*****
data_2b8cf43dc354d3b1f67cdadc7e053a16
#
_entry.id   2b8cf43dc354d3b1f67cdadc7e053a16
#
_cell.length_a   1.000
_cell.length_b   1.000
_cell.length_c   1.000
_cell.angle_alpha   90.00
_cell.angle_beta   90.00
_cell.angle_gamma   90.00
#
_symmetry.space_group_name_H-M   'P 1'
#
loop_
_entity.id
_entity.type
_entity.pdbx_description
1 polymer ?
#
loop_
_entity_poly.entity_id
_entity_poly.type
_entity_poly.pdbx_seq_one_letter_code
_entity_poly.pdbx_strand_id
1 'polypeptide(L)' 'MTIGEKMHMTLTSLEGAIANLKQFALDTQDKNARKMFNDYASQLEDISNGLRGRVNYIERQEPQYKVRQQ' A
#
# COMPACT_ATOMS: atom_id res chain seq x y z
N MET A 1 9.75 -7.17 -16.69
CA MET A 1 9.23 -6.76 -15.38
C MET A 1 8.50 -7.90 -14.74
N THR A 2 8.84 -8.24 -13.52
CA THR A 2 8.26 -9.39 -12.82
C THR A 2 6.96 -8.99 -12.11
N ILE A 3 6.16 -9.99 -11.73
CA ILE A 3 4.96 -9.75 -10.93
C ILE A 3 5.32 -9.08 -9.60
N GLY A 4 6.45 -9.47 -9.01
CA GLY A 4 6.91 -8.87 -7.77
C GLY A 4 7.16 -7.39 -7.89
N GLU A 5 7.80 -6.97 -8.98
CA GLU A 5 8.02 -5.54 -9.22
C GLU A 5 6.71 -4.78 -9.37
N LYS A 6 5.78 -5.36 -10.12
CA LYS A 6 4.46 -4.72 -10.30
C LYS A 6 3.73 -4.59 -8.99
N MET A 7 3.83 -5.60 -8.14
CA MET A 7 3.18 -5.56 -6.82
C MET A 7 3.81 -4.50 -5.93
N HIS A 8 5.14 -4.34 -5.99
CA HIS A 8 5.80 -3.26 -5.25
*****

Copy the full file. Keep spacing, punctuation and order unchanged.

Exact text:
data_2b8cf43dc354d3b1f67cdadc7e053a16
#
_entry.id   2b8cf43dc354d3b1f67cdadc7e053a16
#
_cell.length_a   1.000
_cell.length_b   1.000
_cell.length_c   1.000
_cell.angle_alpha   90.00
_cell.angle_beta   90.00
_cell.angle_gamma   90.00
#
_symmetry.space_group_name_H-M   'P 1'
#
loop_
_entity.id
_entity.type
_entity.pdbx_description
1 polymer ?
#
loop_
_entity_poly.entity_id
_entity_poly.type
_entity_poly.pdbx_seq_one_letter_code
_entity_poly.pdbx_strand_id
1 'polypeptide(L)' 'MTIGEKMHMTLTSLEGAIANLKQFALDTQDKNARKMFNDYASQLEDISNGLRGRVNYIERQEPQYKVRQQ' A
#
# COMPACT_ATOMS: atom_id res chain seq x y z
N MET A 1 9.75 -7.17 -16.69
CA MET A 1 9.23 -6.76 -15.38
C MET A 1 8.50 -7.90 -14.74
N THR A 2 8.84 -8.24 -13.52
CA THR A 2 8.26 -9.39 -12.82
C THR A 2 6.96 -8.99 -12.11
N ILE A 3 6.16 -9.99 -11.73
CA ILE A 3 4.96 -9.75 -10.93
C ILE A 3 5.32 -9.08 -9.60
N GLY A 4 6.45 -9.47 -9.01
CA GLY A 4 6.91 -8.87 -7.77
C GLY A 4 7.16 -7.39 -7.89
N GLU A 5 7.80 -6.97 -8.98
CA GLU A 5 8.02 -5.54 -9.22
C GLU A 5 6.71 -4.78 -9.37
N LYS A 6 5.78 -5.36 -10.12
CA LYS A 6 4.46 -4.72 -10.30
C LYS A 6 3.73 -4.59 -8.99
N MET A 7 3.83 -5.60 -8.14
CA MET A 7 3.18 -5.56 -6.82
C MET A 7 3.81 -4.50 -5.93
N HIS A 8 5.14 -4.34 -5.99
CA HIS A 8 5.80 -3.26 -5.25